The role of Finance in a world of political instability

Posted by  Noelia Gomez Rivero

A few weeks ago, when I was planning to write this post, my thinking was to write a completely impersonal post about political instability. From a distance, from safety, from a viewpoint that was confident about my nationality.

Given the change of events on the afternoon of the 27/10/2017, with the unilateral declaration of independence of Catalonia, the country where I was born but not brought up, political instability and all the challenges that it creates for us as individuals but also for us as finance professionals has become a topic more relevant than ever.

For some years, the world enjoyed relative peace and wealth. The credit crunch put a stop to it and what is more, it completely changed the sentiment within the electorate.

Trends that had been dead for decades such as populism, nationalism and terrorism in developed economies have come back and they seem to be here to stay. Politicians are adjusting their agendas to respond to these new demands and those who don’t, simply don’t seem to win elections that easily any more.

The changes introduced by this new breed of politicians, supported by their electorate, affect all areas of life, some for the better, some for the worse. Whether the effect results in benefits to your industry (for example, if defense expenditure is raised and you work in the industry); or in more complexity (if tariffs are introduced as a result of new borders); or in more instability for supply chains as a result of terrorism; or even in greater opportunities as the result of the fourth industrial revolution, it is clear that all companies need to adjust to the new norm of political instability.

The contribution from CFOs to political instability is critical as the response time to any event depends heavily on:

  • How finance looks at risks. If risk management is limited to all well-known and tabulated risks and it is reported using an old fashion system, chances are by the time the team notice the risk, the competition and the world is already ahead of them. However, if risks are looked upon as dynamic variables whose presence and weight changes frequently and they can be reported easily, the identification and management of the risk is likely to beat the competition.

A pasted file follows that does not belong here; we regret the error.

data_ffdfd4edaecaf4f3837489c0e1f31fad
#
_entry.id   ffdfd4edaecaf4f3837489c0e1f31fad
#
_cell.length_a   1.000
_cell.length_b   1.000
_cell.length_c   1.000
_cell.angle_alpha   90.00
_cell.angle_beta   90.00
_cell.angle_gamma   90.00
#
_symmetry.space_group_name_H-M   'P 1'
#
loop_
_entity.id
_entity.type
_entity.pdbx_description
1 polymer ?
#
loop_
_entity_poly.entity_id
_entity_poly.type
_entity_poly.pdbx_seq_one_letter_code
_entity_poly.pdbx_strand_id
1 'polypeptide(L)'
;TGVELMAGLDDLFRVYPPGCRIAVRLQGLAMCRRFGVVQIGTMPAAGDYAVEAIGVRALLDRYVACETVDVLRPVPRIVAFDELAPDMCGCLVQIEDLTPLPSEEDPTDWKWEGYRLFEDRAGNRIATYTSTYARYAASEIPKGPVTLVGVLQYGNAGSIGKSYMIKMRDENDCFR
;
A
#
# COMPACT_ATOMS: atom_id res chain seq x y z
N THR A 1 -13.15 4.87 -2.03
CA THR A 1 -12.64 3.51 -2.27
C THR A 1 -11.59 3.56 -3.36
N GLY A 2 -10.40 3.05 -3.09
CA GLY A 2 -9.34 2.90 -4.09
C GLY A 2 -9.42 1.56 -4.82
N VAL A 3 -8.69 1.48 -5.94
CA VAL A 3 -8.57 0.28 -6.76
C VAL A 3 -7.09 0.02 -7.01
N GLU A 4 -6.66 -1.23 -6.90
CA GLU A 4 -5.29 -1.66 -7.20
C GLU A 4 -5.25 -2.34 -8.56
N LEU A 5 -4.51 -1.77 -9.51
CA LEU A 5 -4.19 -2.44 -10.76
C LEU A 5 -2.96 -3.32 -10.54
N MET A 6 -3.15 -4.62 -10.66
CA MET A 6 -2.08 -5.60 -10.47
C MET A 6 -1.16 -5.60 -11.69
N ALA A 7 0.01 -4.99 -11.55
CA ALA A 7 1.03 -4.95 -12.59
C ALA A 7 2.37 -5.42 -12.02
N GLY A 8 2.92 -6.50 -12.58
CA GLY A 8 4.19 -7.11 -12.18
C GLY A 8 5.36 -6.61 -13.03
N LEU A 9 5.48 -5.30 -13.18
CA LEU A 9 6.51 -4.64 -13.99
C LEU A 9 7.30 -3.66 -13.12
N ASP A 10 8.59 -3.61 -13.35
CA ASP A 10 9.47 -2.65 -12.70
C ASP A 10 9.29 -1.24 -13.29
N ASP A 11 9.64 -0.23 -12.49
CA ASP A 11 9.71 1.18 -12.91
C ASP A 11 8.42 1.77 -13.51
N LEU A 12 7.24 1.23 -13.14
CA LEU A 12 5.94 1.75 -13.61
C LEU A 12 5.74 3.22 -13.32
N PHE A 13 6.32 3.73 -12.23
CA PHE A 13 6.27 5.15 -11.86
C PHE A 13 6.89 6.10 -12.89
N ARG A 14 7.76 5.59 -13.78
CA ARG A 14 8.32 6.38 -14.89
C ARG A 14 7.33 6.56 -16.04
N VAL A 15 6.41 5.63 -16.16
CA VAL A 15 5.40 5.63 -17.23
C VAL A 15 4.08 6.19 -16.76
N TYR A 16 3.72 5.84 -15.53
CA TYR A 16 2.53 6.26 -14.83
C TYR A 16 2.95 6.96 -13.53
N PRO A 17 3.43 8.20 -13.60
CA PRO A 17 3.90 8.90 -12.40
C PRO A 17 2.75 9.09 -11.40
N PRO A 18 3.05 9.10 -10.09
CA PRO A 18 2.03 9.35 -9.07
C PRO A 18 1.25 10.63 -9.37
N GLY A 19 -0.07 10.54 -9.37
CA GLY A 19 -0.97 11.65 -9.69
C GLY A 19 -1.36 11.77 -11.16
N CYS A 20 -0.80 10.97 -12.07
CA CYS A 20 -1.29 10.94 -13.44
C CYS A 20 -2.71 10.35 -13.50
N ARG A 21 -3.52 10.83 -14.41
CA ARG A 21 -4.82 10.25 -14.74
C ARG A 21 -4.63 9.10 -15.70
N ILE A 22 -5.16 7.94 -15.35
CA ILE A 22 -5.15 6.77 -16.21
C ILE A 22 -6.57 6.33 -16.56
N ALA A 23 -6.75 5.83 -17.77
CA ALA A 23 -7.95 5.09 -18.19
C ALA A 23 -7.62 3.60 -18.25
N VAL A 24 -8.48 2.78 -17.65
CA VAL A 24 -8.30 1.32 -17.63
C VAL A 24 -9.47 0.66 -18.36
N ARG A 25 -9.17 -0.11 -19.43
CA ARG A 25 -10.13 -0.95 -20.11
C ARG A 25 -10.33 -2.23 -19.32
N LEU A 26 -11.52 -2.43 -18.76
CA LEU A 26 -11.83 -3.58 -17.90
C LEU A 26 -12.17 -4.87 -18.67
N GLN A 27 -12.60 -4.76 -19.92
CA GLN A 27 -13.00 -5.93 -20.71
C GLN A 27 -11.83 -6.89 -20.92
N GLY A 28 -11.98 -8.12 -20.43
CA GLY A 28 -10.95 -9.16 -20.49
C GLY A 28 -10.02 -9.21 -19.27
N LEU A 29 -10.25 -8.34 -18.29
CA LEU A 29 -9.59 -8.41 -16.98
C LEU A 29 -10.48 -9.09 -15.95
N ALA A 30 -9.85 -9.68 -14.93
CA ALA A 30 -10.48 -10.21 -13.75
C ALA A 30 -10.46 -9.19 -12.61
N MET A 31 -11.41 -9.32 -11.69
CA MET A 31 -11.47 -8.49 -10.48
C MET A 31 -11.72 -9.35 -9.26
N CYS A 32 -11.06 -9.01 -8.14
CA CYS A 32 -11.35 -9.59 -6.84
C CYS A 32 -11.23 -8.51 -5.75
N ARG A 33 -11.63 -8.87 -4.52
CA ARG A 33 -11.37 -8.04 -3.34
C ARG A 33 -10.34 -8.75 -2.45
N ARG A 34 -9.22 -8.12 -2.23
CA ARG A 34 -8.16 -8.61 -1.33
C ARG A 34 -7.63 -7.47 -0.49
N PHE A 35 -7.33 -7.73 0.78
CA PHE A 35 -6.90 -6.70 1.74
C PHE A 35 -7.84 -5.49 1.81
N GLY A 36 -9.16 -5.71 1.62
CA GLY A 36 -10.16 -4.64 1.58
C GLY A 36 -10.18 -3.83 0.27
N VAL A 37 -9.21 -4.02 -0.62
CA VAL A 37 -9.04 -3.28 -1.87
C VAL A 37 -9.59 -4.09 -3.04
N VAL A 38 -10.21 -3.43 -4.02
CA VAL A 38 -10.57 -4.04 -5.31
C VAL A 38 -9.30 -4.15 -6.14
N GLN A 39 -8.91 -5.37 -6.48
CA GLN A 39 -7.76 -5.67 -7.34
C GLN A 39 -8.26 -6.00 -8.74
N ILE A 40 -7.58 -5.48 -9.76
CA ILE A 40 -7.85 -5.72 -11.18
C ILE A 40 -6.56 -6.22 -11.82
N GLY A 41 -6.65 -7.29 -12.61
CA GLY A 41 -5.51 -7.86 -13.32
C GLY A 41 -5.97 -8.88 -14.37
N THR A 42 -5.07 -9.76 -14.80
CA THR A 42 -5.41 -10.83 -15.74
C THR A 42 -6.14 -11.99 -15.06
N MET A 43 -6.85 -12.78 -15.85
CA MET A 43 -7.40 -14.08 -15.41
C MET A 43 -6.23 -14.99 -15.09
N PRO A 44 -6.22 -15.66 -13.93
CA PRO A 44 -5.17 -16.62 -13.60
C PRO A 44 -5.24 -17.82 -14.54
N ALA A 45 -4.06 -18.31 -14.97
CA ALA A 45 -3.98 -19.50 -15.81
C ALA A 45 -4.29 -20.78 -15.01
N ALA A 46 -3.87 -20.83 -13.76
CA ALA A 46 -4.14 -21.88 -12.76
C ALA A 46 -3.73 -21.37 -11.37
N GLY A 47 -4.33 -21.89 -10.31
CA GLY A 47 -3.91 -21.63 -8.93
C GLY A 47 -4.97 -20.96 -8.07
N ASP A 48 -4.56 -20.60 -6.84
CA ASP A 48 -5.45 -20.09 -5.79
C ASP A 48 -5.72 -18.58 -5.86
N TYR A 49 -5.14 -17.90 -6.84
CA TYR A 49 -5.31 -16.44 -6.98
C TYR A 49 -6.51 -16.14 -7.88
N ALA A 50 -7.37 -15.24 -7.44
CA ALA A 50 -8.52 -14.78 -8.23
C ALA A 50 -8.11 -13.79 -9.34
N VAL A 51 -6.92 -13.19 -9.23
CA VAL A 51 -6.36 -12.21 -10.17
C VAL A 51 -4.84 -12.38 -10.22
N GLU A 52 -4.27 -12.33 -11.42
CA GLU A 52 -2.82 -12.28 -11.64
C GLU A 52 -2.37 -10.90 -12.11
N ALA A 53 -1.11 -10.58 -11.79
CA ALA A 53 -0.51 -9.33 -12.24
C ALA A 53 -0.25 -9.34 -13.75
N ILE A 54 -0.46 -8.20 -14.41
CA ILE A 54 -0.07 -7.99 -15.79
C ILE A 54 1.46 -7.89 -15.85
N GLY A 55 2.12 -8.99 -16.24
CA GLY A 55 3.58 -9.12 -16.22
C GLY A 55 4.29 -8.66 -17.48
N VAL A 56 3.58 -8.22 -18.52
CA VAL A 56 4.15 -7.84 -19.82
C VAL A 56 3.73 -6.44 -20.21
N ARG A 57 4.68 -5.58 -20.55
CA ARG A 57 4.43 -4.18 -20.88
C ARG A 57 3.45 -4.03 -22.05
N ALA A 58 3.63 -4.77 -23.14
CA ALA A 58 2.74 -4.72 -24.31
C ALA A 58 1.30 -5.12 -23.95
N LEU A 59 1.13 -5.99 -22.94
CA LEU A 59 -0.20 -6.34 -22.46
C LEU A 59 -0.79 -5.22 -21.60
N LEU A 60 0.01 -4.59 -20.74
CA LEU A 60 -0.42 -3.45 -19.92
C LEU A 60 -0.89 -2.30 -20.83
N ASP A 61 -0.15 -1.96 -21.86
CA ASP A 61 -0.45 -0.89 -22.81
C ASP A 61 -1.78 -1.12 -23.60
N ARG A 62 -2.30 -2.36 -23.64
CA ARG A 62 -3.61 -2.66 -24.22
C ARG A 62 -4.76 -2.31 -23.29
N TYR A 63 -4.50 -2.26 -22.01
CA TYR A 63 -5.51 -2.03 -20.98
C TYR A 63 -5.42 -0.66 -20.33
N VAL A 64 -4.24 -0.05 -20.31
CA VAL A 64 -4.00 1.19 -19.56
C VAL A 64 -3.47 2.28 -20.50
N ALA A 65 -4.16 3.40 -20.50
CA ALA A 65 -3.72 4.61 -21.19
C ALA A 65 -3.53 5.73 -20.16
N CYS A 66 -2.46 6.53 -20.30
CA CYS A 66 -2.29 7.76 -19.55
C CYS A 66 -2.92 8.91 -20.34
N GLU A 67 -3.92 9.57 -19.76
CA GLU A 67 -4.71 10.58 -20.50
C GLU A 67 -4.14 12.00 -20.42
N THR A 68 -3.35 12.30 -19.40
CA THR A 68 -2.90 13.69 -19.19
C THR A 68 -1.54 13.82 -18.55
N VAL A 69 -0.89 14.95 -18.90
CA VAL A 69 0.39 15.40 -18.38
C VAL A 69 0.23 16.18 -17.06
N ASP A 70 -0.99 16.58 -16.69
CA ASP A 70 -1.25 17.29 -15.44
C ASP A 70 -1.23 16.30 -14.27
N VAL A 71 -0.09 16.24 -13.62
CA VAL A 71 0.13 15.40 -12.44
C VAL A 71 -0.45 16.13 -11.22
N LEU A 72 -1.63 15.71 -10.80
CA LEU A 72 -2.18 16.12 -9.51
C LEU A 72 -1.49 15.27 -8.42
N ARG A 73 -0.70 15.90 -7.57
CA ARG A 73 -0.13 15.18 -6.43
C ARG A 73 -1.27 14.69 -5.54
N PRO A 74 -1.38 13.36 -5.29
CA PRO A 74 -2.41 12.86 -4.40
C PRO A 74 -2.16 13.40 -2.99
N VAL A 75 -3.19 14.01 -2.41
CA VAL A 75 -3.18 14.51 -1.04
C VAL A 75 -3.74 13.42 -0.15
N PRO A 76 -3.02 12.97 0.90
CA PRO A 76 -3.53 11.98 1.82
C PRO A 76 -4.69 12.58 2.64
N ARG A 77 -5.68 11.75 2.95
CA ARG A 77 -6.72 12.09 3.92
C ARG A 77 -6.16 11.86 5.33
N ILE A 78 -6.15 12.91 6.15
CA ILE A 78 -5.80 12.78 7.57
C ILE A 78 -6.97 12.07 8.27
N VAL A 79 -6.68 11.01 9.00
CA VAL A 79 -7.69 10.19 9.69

• How readily available the information is. If the finance department needs a month to produce a report and the final result does not include some very business specific information, it will be very difficult to find deviations and to respond in time. If the information is granular and readily available in real time, monitoring and reacting to changes is a lot easier.
  • How adaptable the finance department is. This includes people and systems. If the team has always done things one way and they resist to adjust, in the event of a crisis, they will be difficult to manage and that will impact negatively your response. If, on the other hand, you have a fantastic team but your system doesn’t allow you to implement changes without deploying an army of external consultants and spending a few months, it may be that you are too late for legal changes and too late to respond to unplanned events.  

If CFOs are able to assess their current situation, acknowledge the requirements raised from political instability and implement any necessary changes, they will transform the current threat of political instability into an opportunity, whether that splits Europe, countries or disrupts their supply chain. As political stability and economic change become the new norm, businesses have to be prepared with the right systems and processes in place to assess and deal with risks. 

If you want to learn more about how Finance can support their company going through uncertain times, join our webinar on the 7th of November

Noelia Gomez Rivero

Head of Office of the CFO Centre of Excellence